to LIBOR (the London Interbank Offered Rate) and U.S. rates. Loan terms are usually less than
five years, typically for six months. Euro-Commercial paper are short-term (usually less than six
months) notes issued by large, particularly "credit-worthy" institutions. Most commercial paper is
not underwritten. The notes are generally very liquid and most are denominated in dollars.
Euro-Medium Term Notes (EMTN's), unlike Eurobonds, are usually issued in installments. Again,
most are not underwritten. Eurobonds are generally underwritten, bearer bonds denominated in
currencies other than that of the country where the loan is extended. Eurobonds often have call and
sinking fund provisions as well as other features found in bonds publicly traded in American
         Euro-Commercial paper is the term given to short-term (usually less than six months) notes
issued by large, particularly "credit-worthy" institutions. Most commercial paper is not
underwritten. The notes are generally very liquid (much more so than Syndicated loans) and most
are denominated in dollars. They are usually pure discount instruments. Euro-Medium Term Notes
(EMTN's) are interest-bearing instruments usually issued in installments. Most are not
underwritten. Eurobonds are generally underwritten, bearer bonds denominated in currencies other
than that of the country where the loan is extended. Eurobonds typically make annual coupon
payments and often have call and sinking fund provisions.

G. Private Placements
    Primary providers of long-term private placements to business firms are banks and insurance
companies. Private placements will be reflected on the firm's balance sheet under notes payable.
The promissory note agreed upon by the lending institution and the borrowing firm will include all
of the terms of the loan. Such terms will include specification of the interest rate and maturity of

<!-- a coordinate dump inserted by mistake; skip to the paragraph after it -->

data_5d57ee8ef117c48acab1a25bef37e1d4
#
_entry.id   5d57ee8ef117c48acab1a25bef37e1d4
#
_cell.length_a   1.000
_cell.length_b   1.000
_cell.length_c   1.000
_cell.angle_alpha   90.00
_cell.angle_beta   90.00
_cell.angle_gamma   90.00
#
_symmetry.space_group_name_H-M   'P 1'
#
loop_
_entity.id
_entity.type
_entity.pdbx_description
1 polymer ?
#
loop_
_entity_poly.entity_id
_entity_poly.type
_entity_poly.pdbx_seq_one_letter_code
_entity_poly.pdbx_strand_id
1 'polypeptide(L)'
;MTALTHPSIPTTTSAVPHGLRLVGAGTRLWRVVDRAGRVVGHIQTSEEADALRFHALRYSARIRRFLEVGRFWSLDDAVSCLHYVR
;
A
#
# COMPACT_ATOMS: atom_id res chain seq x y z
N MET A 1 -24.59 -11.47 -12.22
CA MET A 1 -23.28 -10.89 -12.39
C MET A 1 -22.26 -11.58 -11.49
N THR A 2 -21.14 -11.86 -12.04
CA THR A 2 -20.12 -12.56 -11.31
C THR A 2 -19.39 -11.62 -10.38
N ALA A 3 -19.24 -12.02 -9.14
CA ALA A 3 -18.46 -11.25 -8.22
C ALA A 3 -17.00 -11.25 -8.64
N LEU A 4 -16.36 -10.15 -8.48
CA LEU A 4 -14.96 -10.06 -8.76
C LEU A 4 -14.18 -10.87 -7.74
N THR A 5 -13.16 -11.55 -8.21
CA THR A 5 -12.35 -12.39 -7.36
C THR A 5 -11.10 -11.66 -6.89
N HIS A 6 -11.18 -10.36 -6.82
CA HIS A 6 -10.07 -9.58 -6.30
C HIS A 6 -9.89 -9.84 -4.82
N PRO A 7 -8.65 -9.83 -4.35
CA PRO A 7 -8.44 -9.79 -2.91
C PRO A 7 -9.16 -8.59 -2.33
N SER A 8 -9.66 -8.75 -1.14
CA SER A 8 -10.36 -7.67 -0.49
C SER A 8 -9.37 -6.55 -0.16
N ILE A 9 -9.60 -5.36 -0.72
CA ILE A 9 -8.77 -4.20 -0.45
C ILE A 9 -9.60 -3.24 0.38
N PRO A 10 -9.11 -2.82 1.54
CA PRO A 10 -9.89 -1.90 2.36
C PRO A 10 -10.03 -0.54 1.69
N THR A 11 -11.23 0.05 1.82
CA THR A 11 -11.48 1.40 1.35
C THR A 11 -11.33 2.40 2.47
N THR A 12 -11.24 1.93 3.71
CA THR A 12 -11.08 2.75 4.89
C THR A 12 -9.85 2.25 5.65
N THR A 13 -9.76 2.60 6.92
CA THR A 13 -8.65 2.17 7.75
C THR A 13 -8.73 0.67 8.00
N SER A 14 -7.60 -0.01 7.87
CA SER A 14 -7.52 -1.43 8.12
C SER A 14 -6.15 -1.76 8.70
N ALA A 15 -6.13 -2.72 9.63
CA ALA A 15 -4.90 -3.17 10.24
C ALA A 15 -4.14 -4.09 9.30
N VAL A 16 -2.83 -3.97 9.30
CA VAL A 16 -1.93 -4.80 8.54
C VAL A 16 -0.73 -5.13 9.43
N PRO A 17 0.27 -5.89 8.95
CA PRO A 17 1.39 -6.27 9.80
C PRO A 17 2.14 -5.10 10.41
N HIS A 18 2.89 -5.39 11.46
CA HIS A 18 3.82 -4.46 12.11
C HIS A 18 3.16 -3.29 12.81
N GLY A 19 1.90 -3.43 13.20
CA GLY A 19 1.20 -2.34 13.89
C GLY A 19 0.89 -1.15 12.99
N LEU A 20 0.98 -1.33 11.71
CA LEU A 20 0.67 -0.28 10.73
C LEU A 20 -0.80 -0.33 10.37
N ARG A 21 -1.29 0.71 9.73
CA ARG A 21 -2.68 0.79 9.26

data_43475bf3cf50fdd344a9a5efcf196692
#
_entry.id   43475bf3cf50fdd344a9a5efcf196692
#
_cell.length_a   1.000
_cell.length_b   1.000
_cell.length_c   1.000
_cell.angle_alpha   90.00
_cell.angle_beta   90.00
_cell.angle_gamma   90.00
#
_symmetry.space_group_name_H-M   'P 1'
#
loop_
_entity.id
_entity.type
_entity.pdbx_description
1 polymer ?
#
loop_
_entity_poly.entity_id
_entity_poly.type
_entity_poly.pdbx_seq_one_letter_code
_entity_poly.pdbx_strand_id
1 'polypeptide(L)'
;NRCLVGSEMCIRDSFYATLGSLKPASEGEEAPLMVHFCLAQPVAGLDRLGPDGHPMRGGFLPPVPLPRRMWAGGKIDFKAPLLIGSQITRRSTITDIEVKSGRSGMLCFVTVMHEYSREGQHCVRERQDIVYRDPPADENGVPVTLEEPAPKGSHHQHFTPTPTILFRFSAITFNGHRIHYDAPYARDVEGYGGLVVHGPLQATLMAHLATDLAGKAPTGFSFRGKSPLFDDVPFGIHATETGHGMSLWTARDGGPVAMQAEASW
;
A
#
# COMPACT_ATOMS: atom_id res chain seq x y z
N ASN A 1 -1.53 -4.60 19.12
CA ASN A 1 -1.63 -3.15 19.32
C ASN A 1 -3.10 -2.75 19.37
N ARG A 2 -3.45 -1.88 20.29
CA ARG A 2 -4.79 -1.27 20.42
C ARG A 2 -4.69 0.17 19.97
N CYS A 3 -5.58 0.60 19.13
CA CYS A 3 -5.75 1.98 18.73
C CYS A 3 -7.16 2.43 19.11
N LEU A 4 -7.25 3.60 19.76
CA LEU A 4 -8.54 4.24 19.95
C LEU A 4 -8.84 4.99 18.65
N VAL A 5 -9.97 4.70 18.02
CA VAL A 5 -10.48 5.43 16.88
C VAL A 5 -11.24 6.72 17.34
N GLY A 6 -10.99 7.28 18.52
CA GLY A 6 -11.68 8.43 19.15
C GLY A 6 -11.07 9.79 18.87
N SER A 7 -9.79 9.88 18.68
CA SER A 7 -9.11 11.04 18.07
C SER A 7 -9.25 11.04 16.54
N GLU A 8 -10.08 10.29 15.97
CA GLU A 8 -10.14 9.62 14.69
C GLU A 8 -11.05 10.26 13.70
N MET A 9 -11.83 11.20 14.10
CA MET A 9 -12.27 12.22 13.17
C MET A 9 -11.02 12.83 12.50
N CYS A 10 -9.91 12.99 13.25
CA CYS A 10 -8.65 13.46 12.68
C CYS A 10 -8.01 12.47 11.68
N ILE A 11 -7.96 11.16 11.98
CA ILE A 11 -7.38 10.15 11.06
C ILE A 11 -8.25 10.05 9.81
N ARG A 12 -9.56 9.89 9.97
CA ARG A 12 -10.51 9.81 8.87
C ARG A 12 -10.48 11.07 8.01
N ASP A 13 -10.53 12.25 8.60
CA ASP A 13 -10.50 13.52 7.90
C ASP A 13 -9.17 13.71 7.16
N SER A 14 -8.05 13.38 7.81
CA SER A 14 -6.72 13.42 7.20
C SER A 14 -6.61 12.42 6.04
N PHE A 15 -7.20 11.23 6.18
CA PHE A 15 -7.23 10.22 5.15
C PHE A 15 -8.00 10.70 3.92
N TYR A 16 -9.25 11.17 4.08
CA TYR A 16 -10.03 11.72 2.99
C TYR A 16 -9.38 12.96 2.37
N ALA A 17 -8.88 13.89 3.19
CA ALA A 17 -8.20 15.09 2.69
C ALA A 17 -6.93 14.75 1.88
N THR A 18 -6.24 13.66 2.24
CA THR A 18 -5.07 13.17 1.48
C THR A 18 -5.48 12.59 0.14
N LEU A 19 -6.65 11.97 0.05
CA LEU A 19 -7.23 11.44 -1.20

the loan, any options or special rights granted the lending institution or borrower and collateral
arrangements. The major advantages to the borrower of private placements over a public offering
are the potential flexibility of such loans and reduced transactions costs. Individually negotiated
loans are often more flexible in that both loan parties have the opportunity to re-negotiate terms of
the loan if circumstances concerning the economy or either loan party change. Public placements
lack this flexibility because the borrowing company's bonds are likely to be held by hundreds or
thousands of investors. Furthermore, private placements involve smaller transactions costs
because only one lending institution is involved (or, at most, a small syndicate of lending
institutions). The borrowing institution need only negotiate with one lender and is exempt from the
various Securities Exchange Commission requirements associated with public offerings.

Small Business Funding and the SBA
         According to a 1998 Federal Reserve Board survey of small businesses, over 80% of small
businesses have borrowed money, with 55% having used traditional loans, and 71% using
nontraditional sources such as loans from owners, personal and business credit cards, vehicle
loans, credit lines. The smallest firms are the least likely to use bank loans, while borrowing from
depository and other financial institutions becomes more likely as the firm grows. Commercial
banks provided the bulk of this financing and most of the remainder is provided by savings and
loans associations, leasing companies, the Small Business Administration, consumer finance
companies and commercial finance companies. The typical small business loan is made on an
adjustable-rate loan basis, frequently tied to the prime rate. Additional financing can be provided
by trade credit and factor companies (firms that purchase accounts receivable).
         The Small Business Administration (SBA) is an independent agency of the U.S. Federal
government that was established in 1953 to provide assistance of a variety of types to small
businesses. The SBA administers three separate loan programs with lenders to small qualified